Advancing sustainable growth in the United States and China

Chinese Soy Importers Signal Support for Brazil’s Effort on Fighting Deforestation


Beijing, China—Participants at a Sino-Brazil Soy Trade Symposium in Beijing recently called for greater awareness, participation and collaboration among Chinese soy importers to support sustainable soy trade.

The event was organized by the China Soybean Industry Association and hosted by Sanhe Hopefull Grain & Oil Group. More than 10 senior Chinese soy trade executives, as well as representatives from the Paulson Institute and Solidaridad, attended the meeting. Participants discussed challenges in China’s soy industry and how to improve exchanges between Chinese and Brazilian soy market players to advance sustainable soy production and trade.

The Beijing meeting was a follow-up to a recent soy industry fact-finding trip to Brazil, organized by the Paulson Institute, Solidaridad, The Nature Conservancy, and WWF, who together in March founded the China-South American Sustainable Soy Trade Platform to help China’s soy purchasers promote sustainable soy production through their supply chains.

During the visit, top Chinese soy importers, including Jiusan and Hopefull, signaled willingness to support Brazil’s conservation policies and expressed appreciation for the environmental protection measures of the Brazilian Soybean Association and soy planters. They also expressed their aim to not import soybeans from planters listed on Brazil’s blacklist.

“The companies that make up this delegation import more than 20 million tons of soy annually to China, and the tendency is for that to increase,” Liu Denggao, Executive Vice President of the China Soybean Industry Association and head of the delegation, said in a meeting with Mato Grosso acting Governor Carlos Favaro. “We do not want our demand for soy to lead to illegal deforestation in Brazil, and we are asking our suppliers for assurances in that respect.”

“We are very encouraged by the Chinese importers’ commitment to promoting sustainable soy production in Brazil,” said Rose Niu, Chief Conservation Officer at the Paulson Institute. “A clear market demand signal for sustainability from China, which is the number one importer of soy, will help drive behavior change among the producers and exporters towards sustainable production.”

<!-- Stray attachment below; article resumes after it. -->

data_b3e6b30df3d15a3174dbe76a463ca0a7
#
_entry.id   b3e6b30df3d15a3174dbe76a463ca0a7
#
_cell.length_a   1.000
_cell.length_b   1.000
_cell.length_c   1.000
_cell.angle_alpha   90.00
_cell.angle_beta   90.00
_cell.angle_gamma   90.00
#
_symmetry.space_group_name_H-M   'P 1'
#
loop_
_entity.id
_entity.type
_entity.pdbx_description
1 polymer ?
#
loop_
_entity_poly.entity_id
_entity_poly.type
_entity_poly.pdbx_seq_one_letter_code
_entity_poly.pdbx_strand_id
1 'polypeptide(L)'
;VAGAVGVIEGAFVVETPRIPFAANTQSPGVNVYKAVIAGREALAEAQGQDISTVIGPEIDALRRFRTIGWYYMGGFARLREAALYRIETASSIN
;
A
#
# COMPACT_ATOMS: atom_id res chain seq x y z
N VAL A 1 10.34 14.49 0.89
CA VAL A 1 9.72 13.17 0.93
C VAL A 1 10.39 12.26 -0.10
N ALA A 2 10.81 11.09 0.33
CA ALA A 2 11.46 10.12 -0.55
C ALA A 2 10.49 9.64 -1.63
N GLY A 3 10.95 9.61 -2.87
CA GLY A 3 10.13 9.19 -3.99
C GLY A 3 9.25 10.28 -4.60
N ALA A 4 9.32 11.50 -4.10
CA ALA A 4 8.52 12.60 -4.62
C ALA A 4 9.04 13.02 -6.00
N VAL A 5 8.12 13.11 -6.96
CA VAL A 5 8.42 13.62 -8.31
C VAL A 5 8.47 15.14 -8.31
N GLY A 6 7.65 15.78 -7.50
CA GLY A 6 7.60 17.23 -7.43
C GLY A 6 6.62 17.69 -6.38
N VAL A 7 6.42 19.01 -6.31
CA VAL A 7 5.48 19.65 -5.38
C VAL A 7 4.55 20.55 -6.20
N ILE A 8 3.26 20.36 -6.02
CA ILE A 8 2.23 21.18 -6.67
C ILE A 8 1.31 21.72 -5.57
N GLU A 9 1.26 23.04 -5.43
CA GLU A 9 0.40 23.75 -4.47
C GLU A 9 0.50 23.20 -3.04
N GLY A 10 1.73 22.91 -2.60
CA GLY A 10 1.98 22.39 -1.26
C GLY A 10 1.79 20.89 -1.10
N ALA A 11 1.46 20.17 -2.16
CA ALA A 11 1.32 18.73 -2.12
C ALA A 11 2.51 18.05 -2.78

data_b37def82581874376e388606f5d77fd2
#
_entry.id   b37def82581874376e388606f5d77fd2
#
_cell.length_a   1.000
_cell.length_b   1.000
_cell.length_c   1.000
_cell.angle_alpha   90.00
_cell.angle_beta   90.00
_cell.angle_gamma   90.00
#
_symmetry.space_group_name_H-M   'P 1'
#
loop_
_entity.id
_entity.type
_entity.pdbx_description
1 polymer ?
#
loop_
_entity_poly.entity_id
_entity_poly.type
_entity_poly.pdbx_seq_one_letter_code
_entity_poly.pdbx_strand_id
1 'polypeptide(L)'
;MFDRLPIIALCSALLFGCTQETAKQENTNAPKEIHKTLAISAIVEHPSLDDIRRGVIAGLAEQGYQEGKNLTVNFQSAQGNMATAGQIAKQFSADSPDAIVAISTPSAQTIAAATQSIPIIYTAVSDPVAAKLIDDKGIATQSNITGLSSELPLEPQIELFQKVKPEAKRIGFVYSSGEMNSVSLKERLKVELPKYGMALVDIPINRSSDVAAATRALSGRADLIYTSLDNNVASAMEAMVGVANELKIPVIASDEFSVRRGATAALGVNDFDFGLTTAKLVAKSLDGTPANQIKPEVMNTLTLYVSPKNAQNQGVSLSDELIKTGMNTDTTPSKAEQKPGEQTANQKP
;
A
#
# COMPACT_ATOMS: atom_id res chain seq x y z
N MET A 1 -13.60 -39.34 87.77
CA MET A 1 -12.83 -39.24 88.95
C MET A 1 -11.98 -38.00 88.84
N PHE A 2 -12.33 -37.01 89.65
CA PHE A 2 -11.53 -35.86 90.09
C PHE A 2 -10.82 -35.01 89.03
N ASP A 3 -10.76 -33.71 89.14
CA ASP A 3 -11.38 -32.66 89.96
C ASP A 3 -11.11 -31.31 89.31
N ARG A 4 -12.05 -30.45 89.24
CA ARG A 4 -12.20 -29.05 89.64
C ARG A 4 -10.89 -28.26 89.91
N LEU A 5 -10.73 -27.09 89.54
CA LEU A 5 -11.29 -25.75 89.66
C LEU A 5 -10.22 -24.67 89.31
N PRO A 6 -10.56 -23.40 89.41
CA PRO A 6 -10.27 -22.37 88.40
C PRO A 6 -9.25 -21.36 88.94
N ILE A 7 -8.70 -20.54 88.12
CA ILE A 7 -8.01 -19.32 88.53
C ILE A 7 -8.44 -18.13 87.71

David Cleary, Agriculture Director of The Nature Conservancy, said: “The impact of Chinese demand is felt across the world. It is important that Chinese market players meet their peers in Brazil, so that new sustainability initiatives linking the two countries can develop in an organic way.”

Brazil is the largest source for China’s soy imports. Total import volume in 2015 hit a record high of 81.69 million tons (Brazil contributed 49% and the U.S. 35%), a 14.4% increase compared to 2014 levels, according to the data issued by China General Administration of Customs. “China and Brazil are natural partners and have an important commercial relationship,” said the China Soybean Industry Association’s Liu. “Naturally we want closer relations and to know better the areas where the soy we import comes from.”

Commercial agriculture and deforestation together account for 24% of global greenhouse emissions, and scientists agree that reducing tropical deforestation will be a key factor in slowing climate change. The Brazilian government has been making progress in controlling deforestation from rapid expansion of soy plantation, but implementation of its Forest Code at the local level is still a challenge.

The high-level Chinese delegation included some of China’s most important soy importers—COFCO, Jiusan Group, CP Group, Hopefull Group, Shandong Scents, Shengquan and others. They spent a week in Brazil, starting in Sao Paulo with visits to the Brazilian Rural Society and the Brazilian Association of Vegetable Oil Exporters (ABIOVE). In Mato Grosso, the soy importers met the Soy Producer Association of Mato Grosso (Aprosoja) and were received by the acting governor and Eduardo Moura, the state secretary of regional development. Themes discussed included market tendencies in Brazil and China, transport bottlenecks, environmental initiatives and sustainability, and progress and challenges in implementing the Forest Code in Brazil.

About the China-South America Sustainable Soy Trade Platform: Recognizing the strategic value of the soy trade link between South America and China, the China-South America Sustainable Soy Trade Platform (SSTP) seeks to help Chinese market participants to implement sustainable purchasing policies and practices, using market demand signals to encourage Brazilian soy producers to comply with the Brazil Forest Code and thereby reduce illegal deforestation. The Sustainable Soy Trade Platform aims to help stakeholders share best practices and market information, discuss solutions and develop consensus around the best way to promote sustainable global agricultural business. Specifically, the project seeks to increase the proportion of soy sourced from registered Brazilian farmers—meaning farmers who follow strict environmental legislation—and exported to China by international conglomerates Cargill and Bunge. Led by the Paulson Institute with support from the Moore Foundation, the initiative is working to maximize the purchase of soy grown by farmers enrolled in the CAR system—a Brazilian regulation that ensures conservation of natural habitats.